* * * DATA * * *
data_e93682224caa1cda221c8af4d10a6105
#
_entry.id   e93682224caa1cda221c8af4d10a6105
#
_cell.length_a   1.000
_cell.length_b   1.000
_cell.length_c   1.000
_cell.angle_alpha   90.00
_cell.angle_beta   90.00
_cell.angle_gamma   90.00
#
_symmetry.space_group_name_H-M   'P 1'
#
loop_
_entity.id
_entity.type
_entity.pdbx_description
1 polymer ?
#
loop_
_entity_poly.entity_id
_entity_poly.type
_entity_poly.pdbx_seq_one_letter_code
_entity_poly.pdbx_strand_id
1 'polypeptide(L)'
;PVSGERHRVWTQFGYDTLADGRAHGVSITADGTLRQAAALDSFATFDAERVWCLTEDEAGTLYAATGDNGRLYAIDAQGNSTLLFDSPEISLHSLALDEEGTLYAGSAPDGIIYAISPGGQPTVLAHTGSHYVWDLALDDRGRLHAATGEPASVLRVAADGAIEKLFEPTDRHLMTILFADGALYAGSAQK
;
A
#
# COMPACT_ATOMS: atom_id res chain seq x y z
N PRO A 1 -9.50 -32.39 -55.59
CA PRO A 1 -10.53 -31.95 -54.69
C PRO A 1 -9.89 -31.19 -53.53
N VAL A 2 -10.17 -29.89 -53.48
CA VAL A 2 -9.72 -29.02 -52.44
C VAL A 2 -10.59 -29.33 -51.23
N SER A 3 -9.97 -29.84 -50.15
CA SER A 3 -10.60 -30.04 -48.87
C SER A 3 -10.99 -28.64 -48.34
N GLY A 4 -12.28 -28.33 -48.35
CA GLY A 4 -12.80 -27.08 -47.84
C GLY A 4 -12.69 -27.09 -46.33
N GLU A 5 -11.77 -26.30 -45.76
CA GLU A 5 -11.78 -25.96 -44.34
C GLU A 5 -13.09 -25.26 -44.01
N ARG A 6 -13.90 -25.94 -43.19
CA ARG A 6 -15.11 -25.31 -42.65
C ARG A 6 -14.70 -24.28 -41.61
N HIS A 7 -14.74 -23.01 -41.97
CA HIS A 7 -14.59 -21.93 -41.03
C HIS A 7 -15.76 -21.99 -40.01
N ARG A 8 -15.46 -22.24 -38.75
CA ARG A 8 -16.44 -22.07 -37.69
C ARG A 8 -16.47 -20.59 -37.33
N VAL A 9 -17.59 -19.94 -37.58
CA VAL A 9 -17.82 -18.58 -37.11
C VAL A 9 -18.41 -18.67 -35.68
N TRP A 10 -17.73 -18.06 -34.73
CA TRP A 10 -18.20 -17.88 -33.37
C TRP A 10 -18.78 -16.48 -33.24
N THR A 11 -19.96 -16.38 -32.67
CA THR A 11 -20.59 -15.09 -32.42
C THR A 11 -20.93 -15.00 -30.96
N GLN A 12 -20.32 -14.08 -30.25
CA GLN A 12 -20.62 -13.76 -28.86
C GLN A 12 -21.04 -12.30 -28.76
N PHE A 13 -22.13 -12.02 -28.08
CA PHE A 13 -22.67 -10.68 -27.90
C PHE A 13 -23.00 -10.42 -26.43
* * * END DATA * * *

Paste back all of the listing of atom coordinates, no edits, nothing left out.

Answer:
data_e93682224caa1cda221c8af4d10a6105
#
_entry.id   e93682224caa1cda221c8af4d10a6105
#
_cell.length_a   1.000
_cell.length_b   1.000
_cell.length_c   1.000
_cell.angle_alpha   90.00
_cell.angle_beta   90.00
_cell.angle_gamma   90.00
#
_symmetry.space_group_name_H-M   'P 1'
#
loop_
_entity.id
_entity.type
_entity.pdbx_description
1 polymer ?
#
loop_
_entity_poly.entity_id
_entity_poly.type
_entity_poly.pdbx_seq_one_letter_code
_entity_poly.pdbx_strand_id
1 'polypeptide(L)'
;PVSGERHRVWTQFGYDTLADGRAHGVSITADGTLRQAAALDSFATFDAERVWCLTEDEAGTLYAATGDNGRLYAIDAQGNSTLLFDSPEISLHSLALDEEGTLYAGSAPDGIIYAISPGGQPTVLAHTGSHYVWDLALDDRGRLHAATGEPASVLRVAADGAIEKLFEPTDRHLMTILFADGALYAGSAQK
;
A
#
# COMPACT_ATOMS: atom_id res chain seq x y z
N PRO A 1 -9.50 -32.39 -55.59
CA PRO A 1 -10.53 -31.95 -54.69
C PRO A 1 -9.89 -31.19 -53.53
N VAL A 2 -10.17 -29.89 -53.48
CA VAL A 2 -9.72 -29.02 -52.44
C VAL A 2 -10.59 -29.33 -51.23
N SER A 3 -9.97 -29.84 -50.15
CA SER A 3 -10.60 -30.04 -48.87
C SER A 3 -10.99 -28.64 -48.34
N GLY A 4 -12.28 -28.33 -48.35
CA GLY A 4 -12.80 -27.08 -47.84
C GLY A 4 -12.69 -27.09 -46.33
N GLU A 5 -11.77 -26.30 -45.76
CA GLU A 5 -11.78 -25.96 -44.34
C GLU A 5 -13.09 -25.26 -44.01
N ARG A 6 -13.90 -25.94 -43.19
CA ARG A 6 -15.11 -25.31 -42.65
C ARG A 6 -14.70 -24.28 -41.61
N HIS A 7 -14.74 -23.01 -41.97
CA HIS A 7 -14.59 -21.93 -41.03
C HIS A 7 -15.76 -21.99 -40.01
N ARG A 8 -15.46 -22.24 -38.75
CA ARG A 8 -16.44 -22.07 -37.69
C ARG A 8 -16.47 -20.59 -37.33
N VAL A 9 -17.59 -19.94 -37.58
CA VAL A 9 -17.82 -18.58 -37.11
C VAL A 9 -18.41 -18.67 -35.68
N TRP A 10 -17.73 -18.06 -34.73
CA TRP A 10 -18.20 -17.88 -33.37
C TRP A 10 -18.78 -16.48 -33.24
N THR A 11 -19.96 -16.38 -32.67
CA THR A 11 -20.59 -15.09 -32.42
C THR A 11 -20.93 -15.00 -30.96
N GLN A 12 -20.32 -14.08 -30.25
CA GLN A 12 -20.62 -13.76 -28.86
C GLN A 12 -21.04 -12.30 -28.76
N PHE A 13 -22.13 -12.02 -28.08
CA PHE A 13 -22.67 -10.68 -27.90
C PHE A 13 -23.00 -10.42 -26.43